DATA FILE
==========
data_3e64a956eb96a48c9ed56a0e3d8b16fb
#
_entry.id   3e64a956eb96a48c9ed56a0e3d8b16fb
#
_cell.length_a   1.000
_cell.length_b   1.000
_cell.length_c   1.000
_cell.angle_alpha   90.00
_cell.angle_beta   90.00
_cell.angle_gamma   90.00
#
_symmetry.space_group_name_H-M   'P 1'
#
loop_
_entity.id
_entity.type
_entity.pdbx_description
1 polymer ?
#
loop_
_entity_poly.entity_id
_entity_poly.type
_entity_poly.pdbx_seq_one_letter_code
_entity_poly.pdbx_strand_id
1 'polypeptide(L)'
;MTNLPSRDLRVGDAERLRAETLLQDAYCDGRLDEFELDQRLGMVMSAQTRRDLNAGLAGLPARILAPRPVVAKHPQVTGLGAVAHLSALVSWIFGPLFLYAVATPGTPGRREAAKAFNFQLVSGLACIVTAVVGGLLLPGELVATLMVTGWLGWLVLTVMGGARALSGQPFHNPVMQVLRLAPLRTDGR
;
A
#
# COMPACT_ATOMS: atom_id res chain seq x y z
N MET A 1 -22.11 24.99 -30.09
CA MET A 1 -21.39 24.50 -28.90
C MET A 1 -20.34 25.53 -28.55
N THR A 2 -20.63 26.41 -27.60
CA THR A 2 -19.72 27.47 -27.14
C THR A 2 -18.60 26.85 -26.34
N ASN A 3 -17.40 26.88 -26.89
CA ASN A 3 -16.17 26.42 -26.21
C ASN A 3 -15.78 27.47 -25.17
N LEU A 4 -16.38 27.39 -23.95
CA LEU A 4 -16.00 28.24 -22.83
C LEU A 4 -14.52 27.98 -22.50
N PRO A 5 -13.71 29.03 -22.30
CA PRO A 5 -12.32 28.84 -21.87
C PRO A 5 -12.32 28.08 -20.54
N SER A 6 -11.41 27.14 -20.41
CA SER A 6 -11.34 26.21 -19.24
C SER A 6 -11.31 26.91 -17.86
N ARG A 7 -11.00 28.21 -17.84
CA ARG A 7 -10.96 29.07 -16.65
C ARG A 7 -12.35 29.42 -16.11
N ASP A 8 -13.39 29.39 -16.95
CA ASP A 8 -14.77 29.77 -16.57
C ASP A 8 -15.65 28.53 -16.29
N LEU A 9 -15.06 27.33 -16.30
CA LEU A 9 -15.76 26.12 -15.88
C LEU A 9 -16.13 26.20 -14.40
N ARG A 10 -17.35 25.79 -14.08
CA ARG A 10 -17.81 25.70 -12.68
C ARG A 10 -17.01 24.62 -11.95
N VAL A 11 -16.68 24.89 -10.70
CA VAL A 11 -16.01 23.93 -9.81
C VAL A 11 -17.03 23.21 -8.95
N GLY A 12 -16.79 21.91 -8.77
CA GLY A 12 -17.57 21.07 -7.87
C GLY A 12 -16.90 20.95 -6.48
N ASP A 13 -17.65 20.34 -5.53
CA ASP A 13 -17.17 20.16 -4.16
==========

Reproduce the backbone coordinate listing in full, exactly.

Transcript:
data_3e64a956eb96a48c9ed56a0e3d8b16fb
#
_entry.id   3e64a956eb96a48c9ed56a0e3d8b16fb
#
_cell.length_a   1.000
_cell.length_b   1.000
_cell.length_c   1.000
_cell.angle_alpha   90.00
_cell.angle_beta   90.00
_cell.angle_gamma   90.00
#
_symmetry.space_group_name_H-M   'P 1'
#
loop_
_entity.id
_entity.type
_entity.pdbx_description
1 polymer ?
#
loop_
_entity_poly.entity_id
_entity_poly.type
_entity_poly.pdbx_seq_one_letter_code
_entity_poly.pdbx_strand_id
1 'polypeptide(L)'
;MTNLPSRDLRVGDAERLRAETLLQDAYCDGRLDEFELDQRLGMVMSAQTRRDLNAGLAGLPARILAPRPVVAKHPQVTGLGAVAHLSALVSWIFGPLFLYAVATPGTPGRREAAKAFNFQLVSGLACIVTAVVGGLLLPGELVATLMVTGWLGWLVLTVMGGARALSGQPFHNPVMQVLRLAPLRTDGR
;
A
#
# COMPACT_ATOMS: atom_id res chain seq x y z
N MET A 1 -22.11 24.99 -30.09
CA MET A 1 -21.39 24.50 -28.90
C MET A 1 -20.34 25.53 -28.55
N THR A 2 -20.63 26.41 -27.60
CA THR A 2 -19.72 27.47 -27.14
C THR A 2 -18.60 26.85 -26.34
N ASN A 3 -17.40 26.88 -26.89
CA ASN A 3 -16.17 26.42 -26.21
C ASN A 3 -15.78 27.47 -25.17
N LEU A 4 -16.38 27.39 -23.95
CA LEU A 4 -16.00 28.24 -22.83
C LEU A 4 -14.52 27.98 -22.50
N PRO A 5 -13.71 29.03 -22.30
CA PRO A 5 -12.32 28.84 -21.87
C PRO A 5 -12.32 28.08 -20.54
N SER A 6 -11.41 27.14 -20.41
CA SER A 6 -11.34 26.21 -19.24
C SER A 6 -11.31 26.91 -17.86
N ARG A 7 -11.00 28.21 -17.84
CA ARG A 7 -10.96 29.07 -16.65
C ARG A 7 -12.35 29.42 -16.11
N ASP A 8 -13.39 29.39 -16.95
CA ASP A 8 -14.77 29.77 -16.57
C ASP A 8 -15.65 28.53 -16.29
N LEU A 9 -15.06 27.33 -16.30
CA LEU A 9 -15.76 26.12 -15.88
C LEU A 9 -16.13 26.20 -14.40
N ARG A 10 -17.35 25.79 -14.08
CA ARG A 10 -17.81 25.70 -12.68
C ARG A 10 -17.01 24.62 -11.95
N VAL A 11 -16.68 24.89 -10.70
CA VAL A 11 -16.01 23.93 -9.81
C VAL A 11 -17.03 23.21 -8.95
N GLY A 12 -16.79 21.91 -8.77
CA GLY A 12 -17.57 21.07 -7.87
C GLY A 12 -16.90 20.95 -6.48
N ASP A 13 -17.65 20.34 -5.53
CA ASP A 13 -17.17 20.16 -4.16